We watched the 3/4 women race, and I definitely had a bit of regretsies registering for the elite race instead. It was awesome, though, to watch my friends crush it. After they were done, I changed up my tire pressure and took another couple laps of the course. I'm still running clinchers, and there were a few rocky sections of the course that had me nervous about running low tire pressure, but the grip was so good everywhere else that I felt like I should risk it.

After another race was through, my amazing sweet friend Rachel and I kitted up and did a little spin around. Rachel and I got to know each other this summer, and she is just a wonderful human. Both of us are new to racing this level, so we tried to relax each other on the ride'n'chat. Try not to get stressed, just have fun.

We lined up and the whistle blew so fast I was barely prepared and did not have a fast start. With one steep climb right away, though, I knew I'd fall back, even with the surge of adrenaline in my legs. It was just too steep for my gearing. I made it all the way up -- what I would give to know what sort of wattage I was putting out to make it up that beast -- and had lost contact with the group by a couple seconds. But I was not going to be satisfied with that. Coming through a few turns more cleanly, I made my way back into the mix and rode really cleanly through the off-camber downhill, only to be caught while spinning out on the long, slow downhill straightaway. I stayed right on her wheel, though, and passed a couple women on the run-up and through the pavement section, where I really put on the gas. The barriers -- which we skipped on the first lap -- were on an uphill, and coming back onto the bike went right into the top half of that punchy climb at the start. I was so deep in the red that I just couldn't stay on top of the gear and had to dismount. Emily came around me at this point and gave a nice word of encouragement in my misery, and I hopped back on and chased her.

I knew where to push, with my technical skills being allowed to shine in certain sections, and with good cheering sections scattered around the course, I was feeling pretty good about hanging in there and racing hard, not caring that I was nowhere near the front of the field. I wasn't in last, and even if I had been, I was racing as hard as I could and I belonged in this race.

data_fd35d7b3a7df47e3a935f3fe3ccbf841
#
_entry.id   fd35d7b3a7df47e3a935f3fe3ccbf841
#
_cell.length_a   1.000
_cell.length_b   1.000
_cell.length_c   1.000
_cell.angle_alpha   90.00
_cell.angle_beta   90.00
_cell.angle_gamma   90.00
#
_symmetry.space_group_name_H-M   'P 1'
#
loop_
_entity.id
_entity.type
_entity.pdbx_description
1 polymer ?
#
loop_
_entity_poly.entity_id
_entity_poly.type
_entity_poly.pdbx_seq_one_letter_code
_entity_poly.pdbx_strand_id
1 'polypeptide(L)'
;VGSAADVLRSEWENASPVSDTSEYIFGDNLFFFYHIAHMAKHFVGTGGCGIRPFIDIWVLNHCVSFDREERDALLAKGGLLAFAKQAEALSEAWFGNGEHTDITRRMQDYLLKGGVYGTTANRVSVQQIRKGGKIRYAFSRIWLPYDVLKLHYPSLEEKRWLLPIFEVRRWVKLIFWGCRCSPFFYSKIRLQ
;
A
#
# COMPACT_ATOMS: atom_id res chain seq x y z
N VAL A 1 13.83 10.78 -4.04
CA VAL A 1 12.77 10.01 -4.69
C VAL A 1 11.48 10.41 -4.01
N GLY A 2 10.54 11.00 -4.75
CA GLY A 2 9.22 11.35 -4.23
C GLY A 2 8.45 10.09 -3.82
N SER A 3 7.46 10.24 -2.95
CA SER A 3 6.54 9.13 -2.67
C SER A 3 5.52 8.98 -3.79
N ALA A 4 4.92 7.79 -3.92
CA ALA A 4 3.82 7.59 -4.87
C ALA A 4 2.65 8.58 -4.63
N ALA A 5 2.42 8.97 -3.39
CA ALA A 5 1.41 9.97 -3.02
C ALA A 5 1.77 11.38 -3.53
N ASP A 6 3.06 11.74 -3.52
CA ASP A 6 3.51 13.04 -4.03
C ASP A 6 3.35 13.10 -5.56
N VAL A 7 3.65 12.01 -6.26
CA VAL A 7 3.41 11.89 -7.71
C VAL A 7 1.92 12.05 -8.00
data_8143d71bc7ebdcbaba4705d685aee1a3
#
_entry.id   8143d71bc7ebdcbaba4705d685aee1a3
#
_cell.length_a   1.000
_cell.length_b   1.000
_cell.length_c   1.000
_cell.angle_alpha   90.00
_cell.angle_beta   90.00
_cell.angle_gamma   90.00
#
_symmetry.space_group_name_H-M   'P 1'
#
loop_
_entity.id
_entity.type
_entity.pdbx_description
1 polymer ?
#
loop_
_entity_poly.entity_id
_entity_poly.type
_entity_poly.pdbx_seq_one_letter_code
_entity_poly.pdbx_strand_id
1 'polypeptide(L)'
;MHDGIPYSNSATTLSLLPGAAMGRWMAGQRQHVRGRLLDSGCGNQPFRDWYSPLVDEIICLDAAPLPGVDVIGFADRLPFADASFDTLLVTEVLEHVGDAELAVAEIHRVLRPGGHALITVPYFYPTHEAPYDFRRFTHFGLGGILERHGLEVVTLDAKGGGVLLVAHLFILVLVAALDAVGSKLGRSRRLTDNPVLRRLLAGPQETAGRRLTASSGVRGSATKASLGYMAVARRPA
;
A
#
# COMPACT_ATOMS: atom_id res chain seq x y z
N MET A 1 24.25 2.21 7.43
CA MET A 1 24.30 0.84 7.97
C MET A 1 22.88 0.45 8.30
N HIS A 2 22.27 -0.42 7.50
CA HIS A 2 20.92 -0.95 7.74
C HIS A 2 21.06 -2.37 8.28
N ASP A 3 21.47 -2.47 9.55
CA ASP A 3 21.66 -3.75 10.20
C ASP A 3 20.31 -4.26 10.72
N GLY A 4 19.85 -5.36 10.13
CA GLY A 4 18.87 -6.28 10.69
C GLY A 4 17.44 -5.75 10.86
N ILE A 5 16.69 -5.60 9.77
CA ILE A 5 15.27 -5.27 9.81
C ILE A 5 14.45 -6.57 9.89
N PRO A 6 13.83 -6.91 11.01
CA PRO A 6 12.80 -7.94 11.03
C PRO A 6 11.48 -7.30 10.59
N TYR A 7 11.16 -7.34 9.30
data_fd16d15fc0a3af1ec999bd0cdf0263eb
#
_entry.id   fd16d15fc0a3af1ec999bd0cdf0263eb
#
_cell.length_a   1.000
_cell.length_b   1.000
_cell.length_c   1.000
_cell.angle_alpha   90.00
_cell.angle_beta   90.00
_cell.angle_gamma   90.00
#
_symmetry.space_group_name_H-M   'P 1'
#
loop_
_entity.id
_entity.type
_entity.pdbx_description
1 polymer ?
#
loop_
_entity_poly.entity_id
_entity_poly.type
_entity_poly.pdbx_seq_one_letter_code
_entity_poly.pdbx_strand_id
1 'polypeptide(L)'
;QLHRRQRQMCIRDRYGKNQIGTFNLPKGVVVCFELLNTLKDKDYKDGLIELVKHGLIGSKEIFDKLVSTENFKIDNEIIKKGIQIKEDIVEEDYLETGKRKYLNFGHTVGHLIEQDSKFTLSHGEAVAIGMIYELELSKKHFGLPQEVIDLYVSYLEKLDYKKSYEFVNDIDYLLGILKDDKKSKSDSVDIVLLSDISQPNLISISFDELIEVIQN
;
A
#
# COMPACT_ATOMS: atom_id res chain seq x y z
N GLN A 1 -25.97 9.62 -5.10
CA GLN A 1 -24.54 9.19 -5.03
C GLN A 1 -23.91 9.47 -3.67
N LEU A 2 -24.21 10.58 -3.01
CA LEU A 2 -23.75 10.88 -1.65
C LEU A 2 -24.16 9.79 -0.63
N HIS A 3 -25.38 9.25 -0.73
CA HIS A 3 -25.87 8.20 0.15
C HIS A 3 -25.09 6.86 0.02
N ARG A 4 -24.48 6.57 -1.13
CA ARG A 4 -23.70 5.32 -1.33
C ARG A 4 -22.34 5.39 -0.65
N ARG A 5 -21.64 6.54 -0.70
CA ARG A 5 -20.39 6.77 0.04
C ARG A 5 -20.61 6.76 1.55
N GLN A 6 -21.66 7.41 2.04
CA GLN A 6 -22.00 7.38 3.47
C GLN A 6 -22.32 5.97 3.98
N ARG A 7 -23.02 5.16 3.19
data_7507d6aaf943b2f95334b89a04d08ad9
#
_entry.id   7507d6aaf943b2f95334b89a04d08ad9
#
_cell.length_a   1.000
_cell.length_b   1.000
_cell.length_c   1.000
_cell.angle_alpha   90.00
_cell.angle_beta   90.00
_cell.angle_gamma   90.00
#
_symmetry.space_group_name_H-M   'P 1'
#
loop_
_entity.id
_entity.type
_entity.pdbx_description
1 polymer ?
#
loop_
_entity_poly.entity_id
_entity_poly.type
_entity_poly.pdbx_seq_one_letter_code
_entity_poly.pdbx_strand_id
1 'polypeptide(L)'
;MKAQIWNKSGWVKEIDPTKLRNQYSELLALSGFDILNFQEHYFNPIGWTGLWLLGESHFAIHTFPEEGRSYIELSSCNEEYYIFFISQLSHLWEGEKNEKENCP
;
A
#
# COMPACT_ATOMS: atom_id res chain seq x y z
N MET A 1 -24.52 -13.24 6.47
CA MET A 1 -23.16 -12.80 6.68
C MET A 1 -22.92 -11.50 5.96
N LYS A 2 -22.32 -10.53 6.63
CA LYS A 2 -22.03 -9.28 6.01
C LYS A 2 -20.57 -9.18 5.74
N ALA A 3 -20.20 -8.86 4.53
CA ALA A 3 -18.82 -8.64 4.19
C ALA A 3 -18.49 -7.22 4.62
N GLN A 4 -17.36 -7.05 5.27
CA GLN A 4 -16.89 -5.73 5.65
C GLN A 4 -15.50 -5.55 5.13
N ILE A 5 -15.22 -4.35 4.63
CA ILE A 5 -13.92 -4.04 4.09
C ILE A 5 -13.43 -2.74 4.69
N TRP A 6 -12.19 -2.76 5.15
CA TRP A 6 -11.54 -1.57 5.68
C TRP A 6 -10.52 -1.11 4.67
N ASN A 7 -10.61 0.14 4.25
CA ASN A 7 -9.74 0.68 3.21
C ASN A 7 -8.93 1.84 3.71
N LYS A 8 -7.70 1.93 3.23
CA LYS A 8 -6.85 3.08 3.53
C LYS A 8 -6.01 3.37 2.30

Then, after coming through a muddy set of turns, I hit the rocky dip into the run-up at full gas. PFFFFTTTTT. I came to a quick stop as I heard my rim clanging against the rocks, just before getting to a run-up where I knew I could cut time into Emily's lead on me. Damnit. DAMN. I WAS HAVING SO MUCH FUN.

I had nothing in the mechanical pit. My race was over. I walked, defeated, out of the woods to the run-up. Spectators looked on as I lifted my bike, resigned, and crossed the tape. "Pinch flat." I went off to the side, where Willem found me. And I'm not going to lie, I tossed my bike down and cried a little. I didn't want it to end so soon. I was so, so frustrated to be done racing, no matter how overgeared I was or how much 3 more laps would've hurt. No matter how far back I was, I did not want to quit. I don't do that.

Best remedy for a pinch flat? Maybe. 
I've been so lucky as to never have a mechanical take me out of a race before. I've watched it so many times with friends, and now I have a much greater degree of empathy for how frustrating it is. (Rob Livermore, looking at you, buddy.) The rest of the day, through watching the elite men and on the drive home, was spent with lots of thoughts and talk both about setting up tubeless and debating on going back to gears. I love racing singlespeed. But where would I have been with gears? Was this course an anomaly? Would swapping for a 39t up front do the trick? If I had a geared bike with discs, I could use Willem's pit wheels...and and and and. The amount of factors and decisions and money I could spend...Sigh.

Corn Hecklers: Better than Cornhuskers. 
This morning, I woke up remembering moments in the race that I was really proud of. Pushing so hard up that climb and reconnecting with the field like that. Sighting turns down the hill and seeing I was doing it better than others. Not giving up when I easily could. And really, being so deeply frustrated by a flat taking me out of the race when I was nowhere near in contention for even a top ten placing. I could've shrugged it off. But that I cared about staying in there means something to me.

This weekend, I'll head down to Baltimore to race at Charm City, where a UCI field means I'll drop into the B's field for the women. I have a flat to fix, and some decisions to make about other changes in the stable. Stay tuned...

Public Input Session on Bike Share in Lincoln

Attend in person or fill out the survey below! 

The public is invited to share their thoughts about a potential city bike share system in two ways:

                     Attend a meeting from 5 to 6 p.m. Thursday, September 18 in the City Council Chambers, 555 S. 10th Street.  K√§ren Haley, Executive Director at Indianapolis Cultural Trail, will present background information on bike share programs and answer questions.